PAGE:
As part of a legal battle against the Electronic Frontier Foundation, Apple submitted comments that claim jailbroken iPhones can lead to denial of service attacks and, furthermore, be used to take out cellular towers and the associated base stations. Pure FUD.
As part of a legal battle against the Electronic Frontier Foundation, Apple submitted comments that claim jailbroken iPhones can lead to denial of service attacks and, furthermore, be used to take out cellular towers and the associated base stations. Pure FUD.Apparently the Electronic Frontier Foundation has requested the U.S. Copyright Office to legalize the jailbreaking of iPhones. Jailbreaking iPhones allows users to install software on the device that is not approved by Apple, as well as use it on wireless networks other than AT&T (in the U.S.).
First, Apple says that jailbreaking violates the end user agreement of the iPhone, and is a breach of copyright. Before the iPhone can be activated, end users must agree to its terms of service. Specifically, it notes, users may not "modify, or create derivative works of the iPhone Software." As for the copyright claim, "Because jailbreaking involves unauthorized modifications to Apple's copyrighted bootloader and OS programs, it is a violation."
That may all be the truth as Apple sees, it, but what's really interesting is how Apple goes on to claim that hackers can perform amazing destructive feats with jailbroken iPhones. It says, "a local or international hacker could potentially initiate commands (such as a denial of service attack) that could crash the tower software, rendering the tower entirely inoperable to process calls or transmit data. Taking control of the BBP (baseband processor) software would be much the equivalent of getting inside the firewall of a corporate computer - to potentially catastrophic result. The technological protection measures were designed into the iPhone precisely to prevent these kinds of pernicious activities, and if granted, the jailbreaking exemption would open the door to them."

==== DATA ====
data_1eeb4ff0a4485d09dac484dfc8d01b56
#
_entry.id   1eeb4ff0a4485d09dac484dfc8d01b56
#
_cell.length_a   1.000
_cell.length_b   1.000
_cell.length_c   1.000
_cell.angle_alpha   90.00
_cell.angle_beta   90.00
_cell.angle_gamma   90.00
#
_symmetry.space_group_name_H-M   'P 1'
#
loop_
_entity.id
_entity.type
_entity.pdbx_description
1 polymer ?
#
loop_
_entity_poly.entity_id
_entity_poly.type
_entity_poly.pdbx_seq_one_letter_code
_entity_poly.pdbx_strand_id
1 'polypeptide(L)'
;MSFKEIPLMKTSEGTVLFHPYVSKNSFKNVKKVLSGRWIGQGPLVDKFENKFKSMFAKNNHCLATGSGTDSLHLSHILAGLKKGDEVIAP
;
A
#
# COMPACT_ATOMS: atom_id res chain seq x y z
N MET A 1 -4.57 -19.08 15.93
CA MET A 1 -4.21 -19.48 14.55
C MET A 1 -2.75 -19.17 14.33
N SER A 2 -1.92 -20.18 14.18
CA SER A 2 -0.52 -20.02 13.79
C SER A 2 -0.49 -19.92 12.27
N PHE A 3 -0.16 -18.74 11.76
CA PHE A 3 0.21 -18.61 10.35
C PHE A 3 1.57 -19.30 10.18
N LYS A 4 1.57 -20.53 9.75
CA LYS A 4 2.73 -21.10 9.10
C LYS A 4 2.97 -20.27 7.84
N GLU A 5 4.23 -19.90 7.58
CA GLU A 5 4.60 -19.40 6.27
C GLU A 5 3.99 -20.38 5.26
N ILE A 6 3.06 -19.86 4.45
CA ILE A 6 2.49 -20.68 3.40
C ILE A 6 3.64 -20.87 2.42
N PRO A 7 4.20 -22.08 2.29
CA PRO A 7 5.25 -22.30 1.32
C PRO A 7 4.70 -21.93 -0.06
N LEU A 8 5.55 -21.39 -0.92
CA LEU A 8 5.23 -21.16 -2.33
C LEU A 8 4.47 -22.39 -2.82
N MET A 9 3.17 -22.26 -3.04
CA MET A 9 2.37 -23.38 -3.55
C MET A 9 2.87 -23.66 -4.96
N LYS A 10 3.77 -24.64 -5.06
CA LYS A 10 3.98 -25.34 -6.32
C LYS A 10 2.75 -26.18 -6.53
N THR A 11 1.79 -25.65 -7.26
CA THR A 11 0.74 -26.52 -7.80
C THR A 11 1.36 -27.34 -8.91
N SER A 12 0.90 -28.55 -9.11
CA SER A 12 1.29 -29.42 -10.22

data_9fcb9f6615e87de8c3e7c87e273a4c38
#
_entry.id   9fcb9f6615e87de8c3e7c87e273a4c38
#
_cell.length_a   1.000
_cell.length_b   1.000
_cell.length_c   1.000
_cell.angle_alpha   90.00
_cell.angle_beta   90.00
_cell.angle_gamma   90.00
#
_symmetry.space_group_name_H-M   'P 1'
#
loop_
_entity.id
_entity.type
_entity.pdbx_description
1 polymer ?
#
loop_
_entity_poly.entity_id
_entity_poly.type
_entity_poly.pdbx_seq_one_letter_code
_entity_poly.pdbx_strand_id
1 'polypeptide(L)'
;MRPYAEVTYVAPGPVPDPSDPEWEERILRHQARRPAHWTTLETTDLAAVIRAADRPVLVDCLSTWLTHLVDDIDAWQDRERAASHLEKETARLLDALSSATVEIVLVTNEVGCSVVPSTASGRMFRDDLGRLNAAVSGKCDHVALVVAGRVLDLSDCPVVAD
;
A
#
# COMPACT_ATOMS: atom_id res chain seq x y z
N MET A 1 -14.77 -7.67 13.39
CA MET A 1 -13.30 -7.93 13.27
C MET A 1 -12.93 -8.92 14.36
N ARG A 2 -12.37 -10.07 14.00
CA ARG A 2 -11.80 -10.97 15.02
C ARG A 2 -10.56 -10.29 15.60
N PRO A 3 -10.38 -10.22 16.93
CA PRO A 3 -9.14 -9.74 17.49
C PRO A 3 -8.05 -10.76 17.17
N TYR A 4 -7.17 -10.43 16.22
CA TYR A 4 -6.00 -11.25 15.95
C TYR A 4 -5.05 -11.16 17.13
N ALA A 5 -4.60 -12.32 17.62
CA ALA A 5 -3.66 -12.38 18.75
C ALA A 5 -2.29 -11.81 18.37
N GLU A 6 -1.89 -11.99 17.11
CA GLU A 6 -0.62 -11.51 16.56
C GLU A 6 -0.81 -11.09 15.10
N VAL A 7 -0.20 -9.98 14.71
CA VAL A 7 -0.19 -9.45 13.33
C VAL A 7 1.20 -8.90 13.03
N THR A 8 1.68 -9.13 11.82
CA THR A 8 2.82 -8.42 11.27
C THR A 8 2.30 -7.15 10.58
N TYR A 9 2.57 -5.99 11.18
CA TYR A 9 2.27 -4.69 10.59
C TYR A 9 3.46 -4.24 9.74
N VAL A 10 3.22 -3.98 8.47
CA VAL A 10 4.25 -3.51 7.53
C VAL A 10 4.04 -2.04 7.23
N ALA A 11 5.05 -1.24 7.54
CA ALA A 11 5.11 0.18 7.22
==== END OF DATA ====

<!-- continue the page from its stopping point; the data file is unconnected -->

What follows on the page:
What? Really? Does AT&T know about this? I mean, cell towers aren't cheap, and I am sure AT&T doesn't want hackers to take any of its precious assets out just by modifying their iPhones.
The iPhone has been a target for hackers from day one, and was recently called out for having such poor security. But can an iPhone really take down a cell tower? I suppose anything is possible, but it's a pretty crazy claim for Apple to make in order to protect its own product.
The real story here is that Apple doesn't want the EFF or anyone else snooping around in its code. It wants to retain control of the iPhone and the iPhone ecosystem. This argument demonstrates just how far Apple is willing to go to protect its investments.
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